MK: What was the design brief from ID_Land for the project's architectural design? 

KC: The design brief from day dot was open and progressive. Our special relationship with ID Land, based on high levels of trust and collaboration, meant the brief didn’t need to talk to specifics. We were to take an urban regeneration site and come up with a design concept for the future, whilst paying homage to the granular nature of the past. We framed our thinking - to embed our thirst for sustainability, balanced living, and to establish new links to the existing community.

MK: Where did you take your inspiration from?

KC: Primarily our inspiration came from the beauty and the eclectic and diverse culture we see, feel and experience within Brunswick. Tucked in a site with an industrial past and an artistic present, Canvas draws links from its surrounding tactile materiality, fluid forms, creative culture and lifestyle.

MK: How did you harmonise Canvas into the Barkly Streetscape?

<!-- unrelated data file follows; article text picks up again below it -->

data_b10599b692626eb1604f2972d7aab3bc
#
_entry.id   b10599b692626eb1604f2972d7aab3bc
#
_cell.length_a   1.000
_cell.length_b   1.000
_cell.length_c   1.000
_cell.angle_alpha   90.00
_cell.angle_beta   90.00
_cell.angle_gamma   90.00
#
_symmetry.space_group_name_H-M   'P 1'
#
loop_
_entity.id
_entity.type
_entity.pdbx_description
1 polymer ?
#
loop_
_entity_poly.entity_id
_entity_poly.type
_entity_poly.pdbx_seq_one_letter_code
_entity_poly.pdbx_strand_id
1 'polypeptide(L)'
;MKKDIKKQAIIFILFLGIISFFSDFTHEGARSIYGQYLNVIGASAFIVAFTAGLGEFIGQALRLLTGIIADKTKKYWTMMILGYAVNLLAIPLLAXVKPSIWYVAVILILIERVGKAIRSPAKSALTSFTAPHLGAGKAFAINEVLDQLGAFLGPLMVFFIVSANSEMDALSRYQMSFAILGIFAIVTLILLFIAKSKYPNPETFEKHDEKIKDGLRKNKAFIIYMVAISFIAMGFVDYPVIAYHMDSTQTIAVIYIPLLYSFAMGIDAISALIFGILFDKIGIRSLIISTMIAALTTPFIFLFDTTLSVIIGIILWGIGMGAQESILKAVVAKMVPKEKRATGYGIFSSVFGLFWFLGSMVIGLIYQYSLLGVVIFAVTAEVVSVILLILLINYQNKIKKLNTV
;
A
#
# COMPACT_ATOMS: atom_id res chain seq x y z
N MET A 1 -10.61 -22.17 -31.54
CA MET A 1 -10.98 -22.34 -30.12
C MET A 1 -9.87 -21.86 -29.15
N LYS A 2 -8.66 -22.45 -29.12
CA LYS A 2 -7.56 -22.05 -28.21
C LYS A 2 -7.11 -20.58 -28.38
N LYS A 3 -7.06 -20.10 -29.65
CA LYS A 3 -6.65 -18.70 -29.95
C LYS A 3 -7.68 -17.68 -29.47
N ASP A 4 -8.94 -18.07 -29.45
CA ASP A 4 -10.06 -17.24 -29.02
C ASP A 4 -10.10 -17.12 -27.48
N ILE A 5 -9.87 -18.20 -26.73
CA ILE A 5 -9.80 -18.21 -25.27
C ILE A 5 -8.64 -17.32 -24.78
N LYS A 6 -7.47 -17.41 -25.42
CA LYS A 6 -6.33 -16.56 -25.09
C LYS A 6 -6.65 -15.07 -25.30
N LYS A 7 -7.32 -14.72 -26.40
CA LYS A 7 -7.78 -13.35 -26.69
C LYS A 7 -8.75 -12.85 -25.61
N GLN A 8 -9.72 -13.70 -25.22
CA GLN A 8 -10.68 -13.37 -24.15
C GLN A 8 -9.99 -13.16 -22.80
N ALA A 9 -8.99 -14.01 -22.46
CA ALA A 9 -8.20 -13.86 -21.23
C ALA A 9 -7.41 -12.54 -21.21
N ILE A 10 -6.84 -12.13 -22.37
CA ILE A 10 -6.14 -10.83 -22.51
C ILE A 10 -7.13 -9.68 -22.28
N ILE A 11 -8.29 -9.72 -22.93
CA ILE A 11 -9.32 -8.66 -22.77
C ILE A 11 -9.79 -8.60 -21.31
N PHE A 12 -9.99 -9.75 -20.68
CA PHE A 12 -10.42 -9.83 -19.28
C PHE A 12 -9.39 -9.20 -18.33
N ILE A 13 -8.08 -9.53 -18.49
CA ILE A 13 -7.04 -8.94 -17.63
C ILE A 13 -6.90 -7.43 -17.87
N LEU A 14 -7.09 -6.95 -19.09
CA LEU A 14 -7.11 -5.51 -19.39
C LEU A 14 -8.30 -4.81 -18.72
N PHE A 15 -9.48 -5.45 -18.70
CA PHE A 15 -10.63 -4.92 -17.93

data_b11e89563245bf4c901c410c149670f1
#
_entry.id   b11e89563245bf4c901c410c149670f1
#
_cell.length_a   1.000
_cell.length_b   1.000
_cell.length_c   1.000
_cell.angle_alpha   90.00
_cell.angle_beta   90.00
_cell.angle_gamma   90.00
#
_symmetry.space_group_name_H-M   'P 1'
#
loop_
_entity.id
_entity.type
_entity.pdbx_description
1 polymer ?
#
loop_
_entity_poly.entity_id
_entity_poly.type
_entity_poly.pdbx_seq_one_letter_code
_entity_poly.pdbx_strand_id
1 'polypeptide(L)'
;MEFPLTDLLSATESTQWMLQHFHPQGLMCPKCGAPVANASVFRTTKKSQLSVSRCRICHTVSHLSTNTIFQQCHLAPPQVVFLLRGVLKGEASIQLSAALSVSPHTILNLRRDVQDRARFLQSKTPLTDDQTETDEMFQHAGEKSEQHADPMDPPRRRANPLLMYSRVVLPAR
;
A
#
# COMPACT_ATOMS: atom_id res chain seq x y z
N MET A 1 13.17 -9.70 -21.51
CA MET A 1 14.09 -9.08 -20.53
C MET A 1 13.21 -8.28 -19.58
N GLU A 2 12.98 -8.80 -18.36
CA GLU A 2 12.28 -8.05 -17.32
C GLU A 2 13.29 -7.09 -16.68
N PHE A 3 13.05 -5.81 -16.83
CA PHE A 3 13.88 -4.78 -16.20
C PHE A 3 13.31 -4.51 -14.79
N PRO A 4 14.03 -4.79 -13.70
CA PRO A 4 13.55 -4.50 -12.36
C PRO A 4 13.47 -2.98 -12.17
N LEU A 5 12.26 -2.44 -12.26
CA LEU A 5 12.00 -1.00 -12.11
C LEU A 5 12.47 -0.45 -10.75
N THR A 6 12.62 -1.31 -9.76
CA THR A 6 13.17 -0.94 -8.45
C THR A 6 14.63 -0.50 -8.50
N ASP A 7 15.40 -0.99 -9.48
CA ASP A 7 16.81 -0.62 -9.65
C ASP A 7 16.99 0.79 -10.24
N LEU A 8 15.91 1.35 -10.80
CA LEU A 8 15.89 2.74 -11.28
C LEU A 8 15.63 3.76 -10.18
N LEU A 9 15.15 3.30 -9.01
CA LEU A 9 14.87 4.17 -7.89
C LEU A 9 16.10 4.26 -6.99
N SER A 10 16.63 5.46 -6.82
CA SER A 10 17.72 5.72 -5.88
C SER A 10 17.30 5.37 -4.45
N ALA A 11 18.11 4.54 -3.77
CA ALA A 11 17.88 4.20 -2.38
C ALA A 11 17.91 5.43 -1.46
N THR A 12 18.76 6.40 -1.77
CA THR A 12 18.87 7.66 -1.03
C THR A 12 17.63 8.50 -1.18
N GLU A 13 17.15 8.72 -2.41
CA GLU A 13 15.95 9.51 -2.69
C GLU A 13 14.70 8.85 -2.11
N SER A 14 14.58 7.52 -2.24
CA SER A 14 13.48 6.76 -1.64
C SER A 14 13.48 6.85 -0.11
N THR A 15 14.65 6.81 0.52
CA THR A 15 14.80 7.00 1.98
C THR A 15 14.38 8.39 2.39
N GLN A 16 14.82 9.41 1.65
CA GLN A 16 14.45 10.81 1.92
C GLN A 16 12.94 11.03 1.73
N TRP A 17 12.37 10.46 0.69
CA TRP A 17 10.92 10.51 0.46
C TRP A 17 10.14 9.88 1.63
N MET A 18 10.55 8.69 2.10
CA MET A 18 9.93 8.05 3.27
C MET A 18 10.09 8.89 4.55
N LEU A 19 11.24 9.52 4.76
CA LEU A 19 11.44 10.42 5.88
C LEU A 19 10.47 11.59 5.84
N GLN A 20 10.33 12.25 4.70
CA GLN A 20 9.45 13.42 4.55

KC: Very early in the piece, we brought together ideas on what we envisaged for the future urban topography of the area and what we would build upon for the future Brunswick community. Although there are three parts to our streetscape, the lines between our retail, commercial office and residential are blurred behind our façade grid. Our entry is complex, yet holistic whereby it invites patrons, employees, residents and visitors through the one naturally lit entrance.

These elements were then stitched together to create a Canvas. The development provides a sustainable living experience that culminates into a home for families, couples, and individuals.

MK: Were there any challenges during the design process that you had to overcome? 

KC: What are maybe typically seen as challenges became opportunities to engage and have an honest and open dialogue with the planning authorities, taking them on the journey and together forming a collective example that exemplifies future-proofed planning outcomes and creates a precedent for future developments.

MK: How important are communal amenities in new developments, and why?